Houston Community News >> Chinese Probe Enters Earth-Moon Orbit
10/31/2007-- Lunar probe
Chang'e I completed its fourth orbital transfer Wednesday afternoon, a critical
step in the journey to the moon.
Thirteen minutes after the engine on the probe was started at 5:15 pm, the probe was shifted to the Earth-moon transfer orbit with an apogee of about 380,000 km.
The main engine of Chang'e I started operation and helped raise the speed to 10.916 km per second in the few minutes before the satellite reached the "entrance" of the Earth-moon transfer orbit, said Zhu Mincai, head of the Beijing Aerospace Control Center (BACC).
"It's a success-or-failure point and we have only one shot as the fuel carried on the Chang'e I is limited," Zhu said earlier.
"If the orbiter misses the entrance, it will continue on the Earth orbit instead of flying to the moon."
The probe is estimated to fly another 114 hours before it reaches the moon orbit on November 5, the next big moment in the fate of the country's first moon orbiter, said Hao Xifan, deputy head of the Lunar Exploration Project office.
Chang'e I will brake for the first time when it arrives at a position 200 km away from the moon - it will crash into the moon if the step is too late and may float elsewhere in space if it is too early.
"Once it is captured by lunar gravitation, I'll be at ease," Hao said.
"Before it enters the moon orbit, the probe will be subject to two or three orbit corrections," said Sun Zezhou, deputy chief designer of the satellite.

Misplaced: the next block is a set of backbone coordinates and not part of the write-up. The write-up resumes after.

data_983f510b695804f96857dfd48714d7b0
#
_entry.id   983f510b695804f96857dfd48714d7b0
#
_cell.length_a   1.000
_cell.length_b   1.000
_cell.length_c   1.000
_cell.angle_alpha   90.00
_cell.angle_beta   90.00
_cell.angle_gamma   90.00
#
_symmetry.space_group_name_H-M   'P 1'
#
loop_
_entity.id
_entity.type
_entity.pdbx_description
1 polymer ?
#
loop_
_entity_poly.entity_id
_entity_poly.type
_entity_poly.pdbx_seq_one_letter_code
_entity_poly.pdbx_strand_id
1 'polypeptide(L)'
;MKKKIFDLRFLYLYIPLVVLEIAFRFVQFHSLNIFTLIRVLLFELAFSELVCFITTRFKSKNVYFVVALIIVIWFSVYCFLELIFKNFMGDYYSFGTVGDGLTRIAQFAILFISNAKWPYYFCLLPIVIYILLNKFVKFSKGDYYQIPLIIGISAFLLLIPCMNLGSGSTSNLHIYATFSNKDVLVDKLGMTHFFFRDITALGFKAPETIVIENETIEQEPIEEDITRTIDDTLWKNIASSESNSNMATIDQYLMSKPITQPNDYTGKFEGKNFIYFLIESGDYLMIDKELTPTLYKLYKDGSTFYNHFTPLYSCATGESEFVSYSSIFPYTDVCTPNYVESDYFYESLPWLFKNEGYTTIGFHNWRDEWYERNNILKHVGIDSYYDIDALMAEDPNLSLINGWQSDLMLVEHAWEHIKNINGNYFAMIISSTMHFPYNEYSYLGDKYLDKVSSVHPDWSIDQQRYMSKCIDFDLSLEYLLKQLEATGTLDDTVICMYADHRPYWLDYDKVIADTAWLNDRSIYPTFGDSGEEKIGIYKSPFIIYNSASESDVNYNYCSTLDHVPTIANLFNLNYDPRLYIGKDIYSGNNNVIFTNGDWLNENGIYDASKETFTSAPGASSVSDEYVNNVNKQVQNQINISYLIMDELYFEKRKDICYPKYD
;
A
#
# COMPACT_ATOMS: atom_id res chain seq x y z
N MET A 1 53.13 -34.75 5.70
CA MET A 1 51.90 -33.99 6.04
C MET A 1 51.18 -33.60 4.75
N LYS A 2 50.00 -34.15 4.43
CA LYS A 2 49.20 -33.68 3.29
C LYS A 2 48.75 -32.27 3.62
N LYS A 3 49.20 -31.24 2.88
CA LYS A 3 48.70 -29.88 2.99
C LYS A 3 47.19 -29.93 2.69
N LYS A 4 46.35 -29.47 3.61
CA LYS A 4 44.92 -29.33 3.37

Chang'e I was previously moving on a 48-hour orbit with an apogee of more than 120,000 km, which was raised from 70,000 km through a third orbital transfer on October 29.
The probe completed its first orbital change on October 25, which transferred the satellite to a 16-hour orbit with its perigee up from 200 km to 600 km.
A second orbital transfer was completed on October 26, which made the satellite move on a 24-hour orbit with an apogee of 70,000 km, up from 50,000 km.
The ultraviolet image sensors installed on the orbiter began working on the morning of October 30 to collect information on Earth and the moon.
It is the first time that an ultraviolet image sensor has been used on a satellite, though a few countries had tested them on the ground, said Wang Yejun, chief engineer with the BACC.
Chang'e I, named after a legendary Chinese fairy who flew to the moon, was launched on a Long March 3A carrier rocket last Wednesday from the Xichang Satellite Launch Center in Sichuan Province.
(Contributed by Xinhua)